All throughout the casino licensing process in Greater Boston, there was a huge swath of folks who nearly always contended that the Wynn Resorts company was not serious about their proposal for a Massachusetts casino.
Many of those folks were, obviously, competitors, but many were just observers.
Even after Wynn won the license this past September, such talk continued in certain segments from those who had watched the casino licensing process carefully.
However, last Thursday, Wynn Resorts gave 85 million reasons for that kind of talk to stop.
The Massachusetts Gaming Commission (MGC) officially awarded Wynn Resorts the Greater Boston region casino license on Thursday morning, and though they didn’t need to, Wynn returned the favor by wiring the $85 million licensing fee to the state on that same morning.
Licensees have 30 days from the awarding to pay the licensing fee.
Robert DeSalvio, Wynn senior vice president of development, said the company wanted to show they are serious by paying the large fee as soon as possible.
“We just wanted to present the check today to signify our commitment to this project and that we are looking forward to completing our final environmental applications and getting started right after the first of the year,” he said, following a short ceremony at the South Boston Convention Center. “We anticipate remediation will start in the first quarter of 2015. We believe it to be a six-month remediation process and a 30-month build out. That’s putting us with an opening in December 2017.”
Commissioner Jim McHugh – who accepted the ceremonial check from DeSalvio – said he is very proud of the process and believes the Commonwealth has the very best operators.
“It’s a very exciting day,” he said. “Ask anyone and they’ll say we have three of the best operators in the business, if not the three best in the business. We’re very happy about that. We’re really proud of the quality of operators we’ve been able to attract and we look forward to continuing on.”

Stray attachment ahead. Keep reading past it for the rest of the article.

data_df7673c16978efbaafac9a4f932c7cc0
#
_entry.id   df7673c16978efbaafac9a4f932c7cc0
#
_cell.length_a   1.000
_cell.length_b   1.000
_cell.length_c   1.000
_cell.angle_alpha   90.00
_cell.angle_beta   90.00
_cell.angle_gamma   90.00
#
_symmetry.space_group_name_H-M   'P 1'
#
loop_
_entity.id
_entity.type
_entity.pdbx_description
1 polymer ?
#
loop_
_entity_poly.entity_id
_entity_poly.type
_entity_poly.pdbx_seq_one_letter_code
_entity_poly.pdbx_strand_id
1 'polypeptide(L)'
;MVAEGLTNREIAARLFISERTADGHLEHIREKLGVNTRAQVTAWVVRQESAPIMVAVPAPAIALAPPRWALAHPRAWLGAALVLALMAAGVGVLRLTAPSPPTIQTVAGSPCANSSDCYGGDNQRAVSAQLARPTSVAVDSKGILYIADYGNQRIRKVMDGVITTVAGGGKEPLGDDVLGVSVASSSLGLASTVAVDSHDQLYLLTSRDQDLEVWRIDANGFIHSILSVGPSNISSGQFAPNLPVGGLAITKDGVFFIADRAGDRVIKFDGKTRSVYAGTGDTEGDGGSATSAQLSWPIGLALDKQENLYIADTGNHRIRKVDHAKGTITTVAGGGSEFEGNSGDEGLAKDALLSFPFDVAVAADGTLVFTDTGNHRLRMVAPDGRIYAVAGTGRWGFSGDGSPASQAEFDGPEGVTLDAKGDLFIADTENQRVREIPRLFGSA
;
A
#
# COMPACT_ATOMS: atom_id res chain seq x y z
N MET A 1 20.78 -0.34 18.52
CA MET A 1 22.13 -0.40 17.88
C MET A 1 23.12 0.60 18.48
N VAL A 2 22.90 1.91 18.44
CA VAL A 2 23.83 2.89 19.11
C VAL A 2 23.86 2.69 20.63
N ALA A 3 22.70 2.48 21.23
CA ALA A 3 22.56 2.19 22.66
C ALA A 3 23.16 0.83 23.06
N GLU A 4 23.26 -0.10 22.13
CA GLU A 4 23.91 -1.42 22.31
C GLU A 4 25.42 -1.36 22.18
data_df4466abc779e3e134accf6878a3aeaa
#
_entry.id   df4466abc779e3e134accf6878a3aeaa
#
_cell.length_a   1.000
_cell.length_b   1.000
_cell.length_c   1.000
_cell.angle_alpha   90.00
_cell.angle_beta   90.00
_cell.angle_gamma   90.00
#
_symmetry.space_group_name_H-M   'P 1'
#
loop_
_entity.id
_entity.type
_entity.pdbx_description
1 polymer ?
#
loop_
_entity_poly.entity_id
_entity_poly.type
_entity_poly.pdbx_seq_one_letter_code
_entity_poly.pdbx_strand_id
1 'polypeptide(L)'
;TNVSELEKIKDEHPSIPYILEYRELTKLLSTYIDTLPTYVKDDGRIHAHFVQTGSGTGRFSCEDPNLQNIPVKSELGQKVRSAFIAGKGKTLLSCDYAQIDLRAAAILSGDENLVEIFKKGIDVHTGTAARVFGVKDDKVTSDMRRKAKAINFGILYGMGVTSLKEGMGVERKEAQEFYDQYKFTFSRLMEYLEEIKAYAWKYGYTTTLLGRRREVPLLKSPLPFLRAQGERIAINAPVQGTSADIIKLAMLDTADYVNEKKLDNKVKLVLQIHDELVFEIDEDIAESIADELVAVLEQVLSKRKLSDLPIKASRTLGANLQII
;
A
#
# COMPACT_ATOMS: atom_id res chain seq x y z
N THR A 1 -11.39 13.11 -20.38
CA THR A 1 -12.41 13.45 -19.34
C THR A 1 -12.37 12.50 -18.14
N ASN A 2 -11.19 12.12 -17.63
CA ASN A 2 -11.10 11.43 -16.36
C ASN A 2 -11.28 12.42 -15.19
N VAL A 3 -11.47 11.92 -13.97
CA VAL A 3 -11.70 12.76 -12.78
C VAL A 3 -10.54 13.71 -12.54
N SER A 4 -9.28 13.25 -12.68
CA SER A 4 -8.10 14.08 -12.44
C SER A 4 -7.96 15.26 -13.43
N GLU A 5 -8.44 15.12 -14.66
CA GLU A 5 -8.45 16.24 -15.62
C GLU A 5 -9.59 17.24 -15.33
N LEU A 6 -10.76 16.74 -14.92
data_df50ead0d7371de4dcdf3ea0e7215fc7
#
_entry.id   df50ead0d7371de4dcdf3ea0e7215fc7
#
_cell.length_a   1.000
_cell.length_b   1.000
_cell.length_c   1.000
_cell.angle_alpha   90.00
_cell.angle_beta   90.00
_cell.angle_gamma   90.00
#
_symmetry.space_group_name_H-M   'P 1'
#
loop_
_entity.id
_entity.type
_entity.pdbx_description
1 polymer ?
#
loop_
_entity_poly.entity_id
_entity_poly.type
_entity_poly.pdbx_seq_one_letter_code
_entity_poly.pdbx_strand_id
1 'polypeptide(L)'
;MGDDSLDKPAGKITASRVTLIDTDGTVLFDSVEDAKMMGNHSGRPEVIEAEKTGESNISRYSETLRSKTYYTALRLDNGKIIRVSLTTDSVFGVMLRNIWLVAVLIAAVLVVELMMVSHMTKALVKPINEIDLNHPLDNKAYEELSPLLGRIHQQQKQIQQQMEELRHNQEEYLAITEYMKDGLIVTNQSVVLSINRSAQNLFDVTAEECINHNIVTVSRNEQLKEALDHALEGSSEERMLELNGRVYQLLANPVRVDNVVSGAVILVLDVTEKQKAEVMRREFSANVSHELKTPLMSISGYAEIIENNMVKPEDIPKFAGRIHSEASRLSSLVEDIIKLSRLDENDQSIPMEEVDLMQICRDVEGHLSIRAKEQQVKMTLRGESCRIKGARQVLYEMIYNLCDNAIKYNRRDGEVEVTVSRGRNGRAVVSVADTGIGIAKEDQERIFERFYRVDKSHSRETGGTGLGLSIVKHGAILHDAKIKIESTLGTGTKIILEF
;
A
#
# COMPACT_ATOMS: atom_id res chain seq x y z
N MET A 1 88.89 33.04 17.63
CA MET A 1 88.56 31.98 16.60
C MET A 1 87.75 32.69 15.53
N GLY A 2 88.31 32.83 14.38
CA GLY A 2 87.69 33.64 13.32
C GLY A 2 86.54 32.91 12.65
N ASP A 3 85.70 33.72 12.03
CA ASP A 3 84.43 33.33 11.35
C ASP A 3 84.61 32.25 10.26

McHugh said Thursday was also exciting for the state because a significant revenue boost from the $85 million check was seen for numerous things, including education, transportation/infrastructure and an amplification of the state’s Rainy Day Fund.
He said the next step will be for Wynn to complete it’s environmental reports, and to periodically report back to the MGC for mandated updates.
“The next step in Region A is Wynn’s filing of the next phase of its MEPA reports,” he said. “They’re committed to doing that by the end of the year. There’s no set deadline, but that’s their commitment. Now, also, this award of the license triggers a number of periodic reports with regard to various stages of their progress. The first being in about 30 days. They’ll be reporting to us frequently.”
The main focus of the environmental reporting is traffic considerations, especially in Sullivan Square. Already, DeSalvio has said Wynn representatives have been meeting about twice a week to discuss these traffic issues. That, McHugh said, is encouraging to hear, as most of the license granting process last September in regards to the Wynn application dealt with pounding out a traffic plan.
“We haven’t seen anything resulting from those meetings before us, but we’re delighted they have engaged in conversations now because we did spend a great deal of time during the licensing process, and gave a lot of thought to, the traffic situation,” he said.
Meanwhile, in Las Vegas, Wynn President Steve Wynn has apparently been hard at work with his team of designers coming up with some new ideas for his project – as the MGC wasn’t so hot on the tower he had proposed during licensing.
DeSalvio told the Independent the results of that re-design would be coming very soon.
“Before the end of the year, we’ll be ready to present those new designs,” he said. “Mr. Wynn and the designers have been working hard on these new designs and I think everyone will be very happy with what they come up with.”
Reportedly, Wynn has put a great deal of effort into planning every detail of the entrance to the facility.